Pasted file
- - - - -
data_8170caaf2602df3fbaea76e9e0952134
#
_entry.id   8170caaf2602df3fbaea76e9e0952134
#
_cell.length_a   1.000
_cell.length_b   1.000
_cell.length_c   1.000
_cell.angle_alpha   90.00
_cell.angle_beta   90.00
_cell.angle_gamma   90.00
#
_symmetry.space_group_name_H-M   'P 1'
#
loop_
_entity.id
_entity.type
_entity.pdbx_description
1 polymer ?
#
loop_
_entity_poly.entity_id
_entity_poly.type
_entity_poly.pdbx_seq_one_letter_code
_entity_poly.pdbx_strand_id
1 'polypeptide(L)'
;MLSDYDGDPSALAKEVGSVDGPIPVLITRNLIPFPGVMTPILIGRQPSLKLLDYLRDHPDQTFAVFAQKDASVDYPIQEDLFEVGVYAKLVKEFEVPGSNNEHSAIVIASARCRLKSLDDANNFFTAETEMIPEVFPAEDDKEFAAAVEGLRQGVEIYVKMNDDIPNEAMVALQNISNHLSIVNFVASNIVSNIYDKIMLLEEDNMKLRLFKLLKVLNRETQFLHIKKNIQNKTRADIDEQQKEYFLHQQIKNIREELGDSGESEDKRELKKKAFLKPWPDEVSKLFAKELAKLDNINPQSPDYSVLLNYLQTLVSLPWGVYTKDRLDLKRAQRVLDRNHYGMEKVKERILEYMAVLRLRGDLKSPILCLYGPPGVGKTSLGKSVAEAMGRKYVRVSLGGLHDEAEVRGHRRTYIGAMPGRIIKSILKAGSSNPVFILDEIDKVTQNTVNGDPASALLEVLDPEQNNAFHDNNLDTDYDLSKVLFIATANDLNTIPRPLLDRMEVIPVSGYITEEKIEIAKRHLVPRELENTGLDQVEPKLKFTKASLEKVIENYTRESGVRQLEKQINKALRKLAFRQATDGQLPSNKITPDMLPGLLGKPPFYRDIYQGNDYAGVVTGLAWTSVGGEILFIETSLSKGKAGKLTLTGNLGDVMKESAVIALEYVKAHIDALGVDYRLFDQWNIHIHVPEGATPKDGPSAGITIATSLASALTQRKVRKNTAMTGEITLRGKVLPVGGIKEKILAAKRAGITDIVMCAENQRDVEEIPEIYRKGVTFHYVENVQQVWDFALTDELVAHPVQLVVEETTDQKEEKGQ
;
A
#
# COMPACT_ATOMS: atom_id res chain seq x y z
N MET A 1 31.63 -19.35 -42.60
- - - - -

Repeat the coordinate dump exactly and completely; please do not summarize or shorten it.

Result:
data_8170caaf2602df3fbaea76e9e0952134
#
_entry.id   8170caaf2602df3fbaea76e9e0952134
#
_cell.length_a   1.000
_cell.length_b   1.000
_cell.length_c   1.000
_cell.angle_alpha   90.00
_cell.angle_beta   90.00
_cell.angle_gamma   90.00
#
_symmetry.space_group_name_H-M   'P 1'
#
loop_
_entity.id
_entity.type
_entity.pdbx_description
1 polymer ?
#
loop_
_entity_poly.entity_id
_entity_poly.type
_entity_poly.pdbx_seq_one_letter_code
_entity_poly.pdbx_strand_id
1 'polypeptide(L)'
;MLSDYDGDPSALAKEVGSVDGPIPVLITRNLIPFPGVMTPILIGRQPSLKLLDYLRDHPDQTFAVFAQKDASVDYPIQEDLFEVGVYAKLVKEFEVPGSNNEHSAIVIASARCRLKSLDDANNFFTAETEMIPEVFPAEDDKEFAAAVEGLRQGVEIYVKMNDDIPNEAMVALQNISNHLSIVNFVASNIVSNIYDKIMLLEEDNMKLRLFKLLKVLNRETQFLHIKKNIQNKTRADIDEQQKEYFLHQQIKNIREELGDSGESEDKRELKKKAFLKPWPDEVSKLFAKELAKLDNINPQSPDYSVLLNYLQTLVSLPWGVYTKDRLDLKRAQRVLDRNHYGMEKVKERILEYMAVLRLRGDLKSPILCLYGPPGVGKTSLGKSVAEAMGRKYVRVSLGGLHDEAEVRGHRRTYIGAMPGRIIKSILKAGSSNPVFILDEIDKVTQNTVNGDPASALLEVLDPEQNNAFHDNNLDTDYDLSKVLFIATANDLNTIPRPLLDRMEVIPVSGYITEEKIEIAKRHLVPRELENTGLDQVEPKLKFTKASLEKVIENYTRESGVRQLEKQINKALRKLAFRQATDGQLPSNKITPDMLPGLLGKPPFYRDIYQGNDYAGVVTGLAWTSVGGEILFIETSLSKGKAGKLTLTGNLGDVMKESAVIALEYVKAHIDALGVDYRLFDQWNIHIHVPEGATPKDGPSAGITIATSLASALTQRKVRKNTAMTGEITLRGKVLPVGGIKEKILAAKRAGITDIVMCAENQRDVEEIPEIYRKGVTFHYVENVQQVWDFALTDELVAHPVQLVVEETTDQKEEKGQ
;
A
#
# COMPACT_ATOMS: atom_id res chain seq x y z
N MET A 1 31.63 -19.35 -42.60